James M. Lindsay

The Water's Edge

Lindsay analyzes the politics shaping U.S. foreign policy and the sustainability of American power.

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Friday File: Sanctions on Syria

by James M. Lindsay
August 19, 2011

Syria's President Bashar al-Assad answers journalists after a meeting at the Elysee Palace in Paris, December 9, 2010. (Benoit Tessier/courtesy Reuters)Syria's President Bashar al-Assad answers journalists after a meeting at the Elysee Palace in Paris, December 9, 2010. (Benoit Tessier/courtesy Reuters)

Syrian President Bashar al-Assad answers journalists after a meeting at the Elysee Palace in Paris on December 9, 2010. (Benoit Tessier/courtesy Reuters)

Above the Fold. President Obama’s call yesterday for Bashar al-Assad to step down as Syria’s president comes with some irony. During the 2008 campaign, candidate Obama steered clear of George W. Bush’s “freedom agenda,” so much so that many observers concluded that he was a rare bird—a Democratic foreign policy realist. But as my colleague Rob Danin notes, Assad is the third Arab leader that Obama has sought to push out this year. So Obama has discovered what many of his predecessors did before him—being president can reshape your foreign policy choices (something worth keeping in mind when listening to what Mitt Romney, Rick Perry, Michele Bachmann and the rest of the GOP presidential field have to say about foreign policy). Of course, many of Obama’s critics—and a few of his friends—are asking, what took him so long to call for Assad to go? I have a different question, namely, what is Obama prepared to do if Assad ignores what he has to say? Six months of intermittent air strikes and a rebel ground campaign have not persuaded an isolated Muammar al-Qaddafi to give up power. So sanctions, however carefully crafted, aren’t likely to drive Assad from office, especially when Iran will do what it can to keep him in power.

CFR Event of the Week. Turkey has demanded that the Syrian government “immediately and unconditionally” end its crackdown on protesters or risk further “steps.” The demand is further evidence of Turkey’s growing prominence in the region. In the past year, two high-ranking Turkish officials have spoken at CFR, President Abdullah Gül and Foreign Minister Ahmet Davutoglu. You can read the transcript of the conversation with Gül or download the audio to go. Find the transcript of the conversation with Davutoglu here or download the audio.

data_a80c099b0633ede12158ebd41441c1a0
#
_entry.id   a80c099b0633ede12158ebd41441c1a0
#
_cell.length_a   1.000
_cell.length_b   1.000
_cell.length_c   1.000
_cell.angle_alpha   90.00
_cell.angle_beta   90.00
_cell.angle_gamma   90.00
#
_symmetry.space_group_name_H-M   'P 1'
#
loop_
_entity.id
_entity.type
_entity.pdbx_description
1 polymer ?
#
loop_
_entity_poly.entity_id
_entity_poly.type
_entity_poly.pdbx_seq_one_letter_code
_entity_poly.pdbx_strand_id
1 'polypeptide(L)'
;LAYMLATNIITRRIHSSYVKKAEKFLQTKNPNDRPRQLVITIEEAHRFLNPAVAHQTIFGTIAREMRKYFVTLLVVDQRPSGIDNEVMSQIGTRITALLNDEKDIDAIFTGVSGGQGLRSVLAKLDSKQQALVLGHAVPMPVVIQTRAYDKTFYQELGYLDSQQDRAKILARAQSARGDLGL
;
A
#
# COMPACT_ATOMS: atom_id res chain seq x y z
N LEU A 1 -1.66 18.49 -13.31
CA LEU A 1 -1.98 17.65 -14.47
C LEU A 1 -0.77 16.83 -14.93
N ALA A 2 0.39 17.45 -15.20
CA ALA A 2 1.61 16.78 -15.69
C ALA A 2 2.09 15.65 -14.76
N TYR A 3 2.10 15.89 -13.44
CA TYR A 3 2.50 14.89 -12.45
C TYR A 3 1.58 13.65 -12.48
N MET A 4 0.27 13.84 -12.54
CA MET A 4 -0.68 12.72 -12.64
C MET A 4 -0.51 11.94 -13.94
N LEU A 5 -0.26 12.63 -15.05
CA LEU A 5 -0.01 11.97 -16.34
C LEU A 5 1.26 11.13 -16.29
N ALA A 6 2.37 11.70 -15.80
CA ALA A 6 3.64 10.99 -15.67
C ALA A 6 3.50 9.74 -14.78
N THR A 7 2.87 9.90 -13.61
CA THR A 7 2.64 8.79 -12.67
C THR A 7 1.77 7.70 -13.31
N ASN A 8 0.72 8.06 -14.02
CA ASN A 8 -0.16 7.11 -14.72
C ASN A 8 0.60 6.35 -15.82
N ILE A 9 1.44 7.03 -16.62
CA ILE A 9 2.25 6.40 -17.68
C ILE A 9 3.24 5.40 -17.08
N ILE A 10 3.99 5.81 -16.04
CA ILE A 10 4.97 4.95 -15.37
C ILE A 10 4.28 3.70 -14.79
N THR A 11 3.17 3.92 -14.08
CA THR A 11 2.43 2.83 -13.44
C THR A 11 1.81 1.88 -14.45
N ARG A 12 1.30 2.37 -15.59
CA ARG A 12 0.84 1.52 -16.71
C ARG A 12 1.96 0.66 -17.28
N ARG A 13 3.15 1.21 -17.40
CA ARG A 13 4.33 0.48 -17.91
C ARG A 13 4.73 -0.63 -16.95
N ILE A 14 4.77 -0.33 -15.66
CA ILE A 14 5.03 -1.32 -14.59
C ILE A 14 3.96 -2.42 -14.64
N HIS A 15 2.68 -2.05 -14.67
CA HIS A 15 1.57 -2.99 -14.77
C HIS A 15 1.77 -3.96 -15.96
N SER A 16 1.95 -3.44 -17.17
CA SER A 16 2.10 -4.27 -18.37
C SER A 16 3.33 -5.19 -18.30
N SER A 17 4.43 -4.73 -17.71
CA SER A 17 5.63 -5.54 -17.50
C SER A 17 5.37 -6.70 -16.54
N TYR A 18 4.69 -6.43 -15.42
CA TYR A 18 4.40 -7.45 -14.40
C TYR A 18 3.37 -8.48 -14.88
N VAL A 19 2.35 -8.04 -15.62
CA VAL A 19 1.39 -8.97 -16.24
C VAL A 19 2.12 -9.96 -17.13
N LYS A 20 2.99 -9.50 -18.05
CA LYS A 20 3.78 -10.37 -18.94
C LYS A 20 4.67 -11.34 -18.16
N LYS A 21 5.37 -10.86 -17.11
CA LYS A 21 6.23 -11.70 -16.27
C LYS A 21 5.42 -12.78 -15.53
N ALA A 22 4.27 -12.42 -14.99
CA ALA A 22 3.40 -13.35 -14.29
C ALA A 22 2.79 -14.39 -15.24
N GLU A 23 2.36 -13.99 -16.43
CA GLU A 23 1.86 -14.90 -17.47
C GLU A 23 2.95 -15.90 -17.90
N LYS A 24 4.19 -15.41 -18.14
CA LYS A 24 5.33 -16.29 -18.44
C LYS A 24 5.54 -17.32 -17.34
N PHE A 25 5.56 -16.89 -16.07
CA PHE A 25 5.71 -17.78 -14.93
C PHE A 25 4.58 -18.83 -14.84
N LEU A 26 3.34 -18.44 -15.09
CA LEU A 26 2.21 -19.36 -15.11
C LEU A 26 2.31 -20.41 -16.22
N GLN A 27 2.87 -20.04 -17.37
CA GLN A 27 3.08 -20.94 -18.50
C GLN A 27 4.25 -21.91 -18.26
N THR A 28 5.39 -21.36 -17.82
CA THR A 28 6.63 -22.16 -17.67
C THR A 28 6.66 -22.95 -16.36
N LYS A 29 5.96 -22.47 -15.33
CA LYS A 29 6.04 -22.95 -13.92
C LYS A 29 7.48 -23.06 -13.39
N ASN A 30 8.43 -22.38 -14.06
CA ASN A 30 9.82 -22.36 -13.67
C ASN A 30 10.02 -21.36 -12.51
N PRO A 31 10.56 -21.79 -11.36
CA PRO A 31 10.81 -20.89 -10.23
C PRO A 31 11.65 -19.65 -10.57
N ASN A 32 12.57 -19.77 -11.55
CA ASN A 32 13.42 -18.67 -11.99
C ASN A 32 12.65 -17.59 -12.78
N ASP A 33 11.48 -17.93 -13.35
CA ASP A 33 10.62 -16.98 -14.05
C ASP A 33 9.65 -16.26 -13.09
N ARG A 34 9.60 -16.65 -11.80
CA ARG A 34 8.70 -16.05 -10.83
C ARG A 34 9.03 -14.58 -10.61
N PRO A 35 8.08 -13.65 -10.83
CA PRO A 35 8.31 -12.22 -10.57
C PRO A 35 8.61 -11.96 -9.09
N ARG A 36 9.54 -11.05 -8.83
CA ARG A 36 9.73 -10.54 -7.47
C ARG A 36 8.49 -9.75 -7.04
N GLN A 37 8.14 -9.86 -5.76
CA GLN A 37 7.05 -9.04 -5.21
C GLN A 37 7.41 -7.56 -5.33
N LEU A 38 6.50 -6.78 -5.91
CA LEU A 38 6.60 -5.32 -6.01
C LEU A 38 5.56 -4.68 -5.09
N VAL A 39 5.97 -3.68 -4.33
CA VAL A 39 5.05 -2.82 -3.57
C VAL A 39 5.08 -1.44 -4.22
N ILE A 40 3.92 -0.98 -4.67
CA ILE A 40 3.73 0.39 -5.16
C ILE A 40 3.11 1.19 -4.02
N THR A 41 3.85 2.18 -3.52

Read of the Week. Foreign Policy’s September/October issue is “The Future Issue,” featuring a special report on what the world will look like in 2025. An all-star team of big thinkers took on issues like the rise of small multinationals, conflict in the South China Sea, the development of energy in the Americas, and the aging and crowding of the world’s population—just to name a few. Download the stories, put them in a safe place, and check back in fourteen years to see how well the experts did. Given Tetlock’s Theorem, chances are not well at all.

Blog Post of the Week. Adam Garfinkle worries that the West’s military intervention in Libya, which was justified by the desire to prevent bloodshed in Benghazi, may lead to great bloodshed in Tripoli. Adam notes that it is possible that Tripoli, a city of roughly one million people, could fall quickly and peacefully. But that most desirable of outcomes hardly looks likely. Which raises a pressing question for President Obama and his NATO counterparts: is the West prepared to do anything more than issue stiff denunciations should the fight for Tripoli turn bloody?